Congress has made clear that it intends to launch a safety overhaul for the country’s fledgling auto industry. And despite years of heightened safety complaints and automobile recalls, Detroit, along with leading international automakers, appeared set to resist such restrictions, which they say will drastically increase the consumer cost of new cars.
At a Congressional hearing today, lawmakers had some harsh words for Toyota, which has recalled nearly 9 million vehicles worldwide, including 6 million here in the United States. “Toyota has repeatedly told the public it has conducted extensive testing for electronic defects,” said California Rep. Henry Waxman, chair of the Energy and Commerce Committee. “We can find no basis for these assertions.”
Until recently, Toyota has done everything it can to minimize the impact of its embarrassing string of safety violations and product recalls by admitting fault and forking over government fines without protest. Last week, the Detroit News reported that Sen. Jay Rockefeller (D-W.Va) and Rep. Henry Waxman (D-Calif.) have teamed up to demand more accountability from Detroit’s massive but flegling car industry. Now, the car industry is poised to remove the tail from between its legs and is starting to fight back.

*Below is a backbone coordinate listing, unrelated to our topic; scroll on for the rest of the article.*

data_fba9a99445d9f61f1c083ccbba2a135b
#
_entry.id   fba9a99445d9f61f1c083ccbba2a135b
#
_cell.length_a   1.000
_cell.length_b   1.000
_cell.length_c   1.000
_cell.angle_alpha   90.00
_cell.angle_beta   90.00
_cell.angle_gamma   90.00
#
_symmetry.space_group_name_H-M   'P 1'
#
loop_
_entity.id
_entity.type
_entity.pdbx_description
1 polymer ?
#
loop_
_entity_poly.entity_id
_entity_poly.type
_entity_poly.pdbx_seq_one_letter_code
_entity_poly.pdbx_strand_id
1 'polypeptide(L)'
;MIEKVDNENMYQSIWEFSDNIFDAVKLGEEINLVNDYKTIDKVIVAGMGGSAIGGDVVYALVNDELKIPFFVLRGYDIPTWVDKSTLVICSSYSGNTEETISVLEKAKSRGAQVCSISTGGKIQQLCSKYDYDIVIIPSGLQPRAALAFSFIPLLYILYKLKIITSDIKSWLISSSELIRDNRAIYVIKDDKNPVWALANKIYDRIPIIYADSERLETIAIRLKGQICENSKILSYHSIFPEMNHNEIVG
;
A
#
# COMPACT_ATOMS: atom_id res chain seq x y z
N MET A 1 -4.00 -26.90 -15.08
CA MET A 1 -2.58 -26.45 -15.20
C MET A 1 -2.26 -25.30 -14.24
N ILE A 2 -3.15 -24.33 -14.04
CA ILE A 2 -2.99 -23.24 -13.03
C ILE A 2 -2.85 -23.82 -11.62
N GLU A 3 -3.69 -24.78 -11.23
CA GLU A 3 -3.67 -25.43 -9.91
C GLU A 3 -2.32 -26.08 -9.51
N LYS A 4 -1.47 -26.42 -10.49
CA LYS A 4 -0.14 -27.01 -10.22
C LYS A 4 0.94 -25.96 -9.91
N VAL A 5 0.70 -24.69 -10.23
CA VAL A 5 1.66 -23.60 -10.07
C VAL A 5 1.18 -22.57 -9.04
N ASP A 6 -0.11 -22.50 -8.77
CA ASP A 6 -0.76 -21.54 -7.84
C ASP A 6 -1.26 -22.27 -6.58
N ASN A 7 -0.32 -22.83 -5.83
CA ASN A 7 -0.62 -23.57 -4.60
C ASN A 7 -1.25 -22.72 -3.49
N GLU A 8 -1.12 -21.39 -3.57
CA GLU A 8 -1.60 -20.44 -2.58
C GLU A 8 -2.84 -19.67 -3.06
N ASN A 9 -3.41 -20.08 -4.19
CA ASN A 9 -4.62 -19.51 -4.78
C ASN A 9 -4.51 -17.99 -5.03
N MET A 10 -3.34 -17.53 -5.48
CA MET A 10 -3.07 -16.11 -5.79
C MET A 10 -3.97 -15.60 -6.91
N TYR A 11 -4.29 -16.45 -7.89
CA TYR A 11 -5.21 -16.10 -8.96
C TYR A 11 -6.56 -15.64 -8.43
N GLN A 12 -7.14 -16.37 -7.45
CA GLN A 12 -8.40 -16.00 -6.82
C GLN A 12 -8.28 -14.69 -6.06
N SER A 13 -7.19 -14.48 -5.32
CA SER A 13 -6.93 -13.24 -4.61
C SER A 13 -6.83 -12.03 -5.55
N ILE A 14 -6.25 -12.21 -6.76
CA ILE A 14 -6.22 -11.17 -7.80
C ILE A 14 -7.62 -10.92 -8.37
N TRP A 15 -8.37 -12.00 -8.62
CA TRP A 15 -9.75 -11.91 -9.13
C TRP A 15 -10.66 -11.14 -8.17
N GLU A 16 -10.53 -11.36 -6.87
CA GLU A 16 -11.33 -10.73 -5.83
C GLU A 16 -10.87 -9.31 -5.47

Toyota recalls aside, the debate on distracted driving has been the month’s most compelling consumer issue. Over the past few years, eight states have banned the use of cell phone handsets while driving, and the dangers of such actions have been well documented in the main stream media. This Tuesday’s Pulitzer Prize announcements, for example, honored two New York Times articles exposing the serious risks of texting, typing, and talking in the car. On his blog, Secretary of Transportation Ray Lahood applauded these articles in addition to television shows like Modern Family, The Office, and Glee, which have all promoted themes against distracted driving, the number one killer of teenagers.
Though this publicity helps Lahood’s goal to eradicate distracted driving, nationwide legislation against the practice continues to stall in congress.